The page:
If you can’t read it, she says:
This is terrifying. Facebook essentially sees itself becoming a system on world governance, complete with its own Supreme Court.
So, first of all, this gets what Zuckerberg said exactly backwards. Indeed, it takes a special kind of “must-hate-on-everything-he-says” attitude to misread a statement about being more transparent and more accountable to an outside set of arbitrators, and turn it into Facebook wants to build its own Supreme Court. I mean, he literally says it should be an outside panel reviewing Facebook’s decisions, and she turns it into “Facebook’s own Supreme Court.”
But, of course, her tweet got tons of retweets, and lots of people agreeing and chipping in comments about how Zuckerberg is a sociopath and dangerous and whatnot. And, hey, he may very well be those things, but not for what he said here. He actually seemed to be recognizing the very real problem of Facebook having too much power to make decisions that have a huge impact, and actually seemed to open up the idea of giving up some of that power to outside arbitrators, and doing so in a much more transparent way. Which is the kind of thing we should be encouraging.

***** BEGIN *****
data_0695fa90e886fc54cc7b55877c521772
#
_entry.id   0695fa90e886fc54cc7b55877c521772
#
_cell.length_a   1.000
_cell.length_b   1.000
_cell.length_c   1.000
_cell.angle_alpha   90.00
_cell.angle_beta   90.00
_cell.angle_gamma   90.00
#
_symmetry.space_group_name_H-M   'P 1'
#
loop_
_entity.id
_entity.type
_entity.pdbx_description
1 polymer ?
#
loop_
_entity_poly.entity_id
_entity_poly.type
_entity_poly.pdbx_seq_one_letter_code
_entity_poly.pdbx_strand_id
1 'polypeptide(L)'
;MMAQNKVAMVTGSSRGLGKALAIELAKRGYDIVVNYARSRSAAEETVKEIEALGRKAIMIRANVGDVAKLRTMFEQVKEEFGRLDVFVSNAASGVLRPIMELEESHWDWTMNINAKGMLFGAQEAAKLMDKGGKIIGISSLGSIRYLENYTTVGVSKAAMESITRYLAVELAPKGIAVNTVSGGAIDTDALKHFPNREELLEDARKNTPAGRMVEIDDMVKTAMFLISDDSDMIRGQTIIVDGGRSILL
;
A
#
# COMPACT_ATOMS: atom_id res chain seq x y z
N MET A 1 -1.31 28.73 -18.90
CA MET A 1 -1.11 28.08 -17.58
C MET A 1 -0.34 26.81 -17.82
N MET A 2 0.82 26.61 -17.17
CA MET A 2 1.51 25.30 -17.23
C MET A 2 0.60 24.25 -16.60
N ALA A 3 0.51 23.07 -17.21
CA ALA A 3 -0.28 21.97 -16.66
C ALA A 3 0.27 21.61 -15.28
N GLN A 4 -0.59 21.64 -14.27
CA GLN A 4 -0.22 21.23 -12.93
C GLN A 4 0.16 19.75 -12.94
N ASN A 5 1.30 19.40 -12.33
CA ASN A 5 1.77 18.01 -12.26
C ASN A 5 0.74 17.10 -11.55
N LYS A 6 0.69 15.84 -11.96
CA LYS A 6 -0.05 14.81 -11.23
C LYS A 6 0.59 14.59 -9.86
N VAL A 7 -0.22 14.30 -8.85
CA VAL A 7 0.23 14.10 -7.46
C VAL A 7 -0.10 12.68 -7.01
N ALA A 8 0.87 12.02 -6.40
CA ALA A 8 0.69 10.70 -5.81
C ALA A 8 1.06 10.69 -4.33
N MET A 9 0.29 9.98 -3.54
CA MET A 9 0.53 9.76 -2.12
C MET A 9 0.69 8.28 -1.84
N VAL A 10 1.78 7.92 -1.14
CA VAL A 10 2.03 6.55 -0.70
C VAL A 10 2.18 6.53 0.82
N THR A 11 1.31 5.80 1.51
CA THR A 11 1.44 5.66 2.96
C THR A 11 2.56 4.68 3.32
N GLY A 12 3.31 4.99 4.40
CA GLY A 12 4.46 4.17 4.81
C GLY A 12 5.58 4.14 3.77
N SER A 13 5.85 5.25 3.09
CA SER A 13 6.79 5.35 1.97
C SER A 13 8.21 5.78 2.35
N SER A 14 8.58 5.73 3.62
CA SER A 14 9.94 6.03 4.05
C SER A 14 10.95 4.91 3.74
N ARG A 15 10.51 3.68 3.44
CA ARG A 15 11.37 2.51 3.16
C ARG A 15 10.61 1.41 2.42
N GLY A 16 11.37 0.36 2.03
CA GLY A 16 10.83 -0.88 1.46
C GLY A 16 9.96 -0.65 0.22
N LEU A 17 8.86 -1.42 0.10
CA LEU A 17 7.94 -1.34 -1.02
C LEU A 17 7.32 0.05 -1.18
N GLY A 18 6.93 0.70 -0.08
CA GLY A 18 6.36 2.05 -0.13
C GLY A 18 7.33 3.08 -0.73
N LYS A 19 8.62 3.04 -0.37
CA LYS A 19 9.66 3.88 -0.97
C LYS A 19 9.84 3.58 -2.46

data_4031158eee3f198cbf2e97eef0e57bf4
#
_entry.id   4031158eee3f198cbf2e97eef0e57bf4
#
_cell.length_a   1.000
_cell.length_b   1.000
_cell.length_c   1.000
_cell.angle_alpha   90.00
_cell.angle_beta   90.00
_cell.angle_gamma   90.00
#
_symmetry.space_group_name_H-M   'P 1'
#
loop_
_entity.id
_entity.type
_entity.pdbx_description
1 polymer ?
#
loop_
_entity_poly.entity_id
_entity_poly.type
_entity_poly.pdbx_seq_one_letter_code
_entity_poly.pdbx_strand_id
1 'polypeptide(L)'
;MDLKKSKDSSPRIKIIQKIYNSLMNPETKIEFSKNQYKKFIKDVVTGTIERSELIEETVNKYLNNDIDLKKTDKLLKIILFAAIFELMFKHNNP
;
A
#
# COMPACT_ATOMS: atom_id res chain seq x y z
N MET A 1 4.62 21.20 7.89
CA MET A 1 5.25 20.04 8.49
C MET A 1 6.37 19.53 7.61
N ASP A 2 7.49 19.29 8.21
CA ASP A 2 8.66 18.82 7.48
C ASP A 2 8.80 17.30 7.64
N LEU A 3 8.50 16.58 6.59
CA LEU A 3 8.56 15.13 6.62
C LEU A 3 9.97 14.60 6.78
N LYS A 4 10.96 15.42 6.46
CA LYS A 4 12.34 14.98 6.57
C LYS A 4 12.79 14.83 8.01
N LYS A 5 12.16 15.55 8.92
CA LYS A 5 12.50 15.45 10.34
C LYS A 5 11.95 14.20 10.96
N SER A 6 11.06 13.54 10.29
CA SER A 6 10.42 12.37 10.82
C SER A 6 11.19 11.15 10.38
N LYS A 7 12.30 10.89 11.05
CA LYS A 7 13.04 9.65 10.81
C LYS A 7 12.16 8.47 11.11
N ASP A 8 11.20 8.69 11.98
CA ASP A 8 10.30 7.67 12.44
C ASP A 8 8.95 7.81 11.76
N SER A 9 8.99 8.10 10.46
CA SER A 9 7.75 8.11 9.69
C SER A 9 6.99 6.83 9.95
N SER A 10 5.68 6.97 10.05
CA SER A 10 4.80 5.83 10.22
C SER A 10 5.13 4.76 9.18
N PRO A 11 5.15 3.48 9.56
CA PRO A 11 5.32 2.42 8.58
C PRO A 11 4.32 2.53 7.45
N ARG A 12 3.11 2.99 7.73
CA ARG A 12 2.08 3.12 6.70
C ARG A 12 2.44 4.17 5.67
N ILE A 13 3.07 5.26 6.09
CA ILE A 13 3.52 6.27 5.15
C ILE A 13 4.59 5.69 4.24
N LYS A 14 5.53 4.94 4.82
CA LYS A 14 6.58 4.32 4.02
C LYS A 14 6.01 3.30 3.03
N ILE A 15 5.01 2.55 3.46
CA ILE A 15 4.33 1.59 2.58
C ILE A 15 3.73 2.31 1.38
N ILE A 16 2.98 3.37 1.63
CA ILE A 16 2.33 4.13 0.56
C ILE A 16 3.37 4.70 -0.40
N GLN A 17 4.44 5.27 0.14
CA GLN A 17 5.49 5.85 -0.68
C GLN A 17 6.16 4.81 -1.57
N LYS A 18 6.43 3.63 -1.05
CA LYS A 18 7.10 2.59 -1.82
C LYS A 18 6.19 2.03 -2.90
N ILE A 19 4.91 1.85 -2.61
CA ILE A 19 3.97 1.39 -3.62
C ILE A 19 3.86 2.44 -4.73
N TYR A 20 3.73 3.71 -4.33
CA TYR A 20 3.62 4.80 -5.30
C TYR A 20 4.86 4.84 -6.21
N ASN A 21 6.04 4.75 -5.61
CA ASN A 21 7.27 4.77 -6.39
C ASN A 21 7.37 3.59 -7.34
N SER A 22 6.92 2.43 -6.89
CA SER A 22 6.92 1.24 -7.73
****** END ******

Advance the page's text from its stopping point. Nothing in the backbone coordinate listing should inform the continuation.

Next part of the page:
And, instead, he gets attacked for it.
If that’s what happens when he actually makes a potentially good suggestion that results in more transparency and due process, then why should he bother to keep trying? Instead, he can do what people keep demanding he do, and become an even more powerful middleman, with even less transparency and more control over everyone’s data — which he could now do in the name of “protecting your data.”
So can we please get past this Facebook derangement syndrome where people are so quick to read the worst into everything Facebook does or Zuckerberg says that we actively discourage the good ideas and push him towards even worse ideas?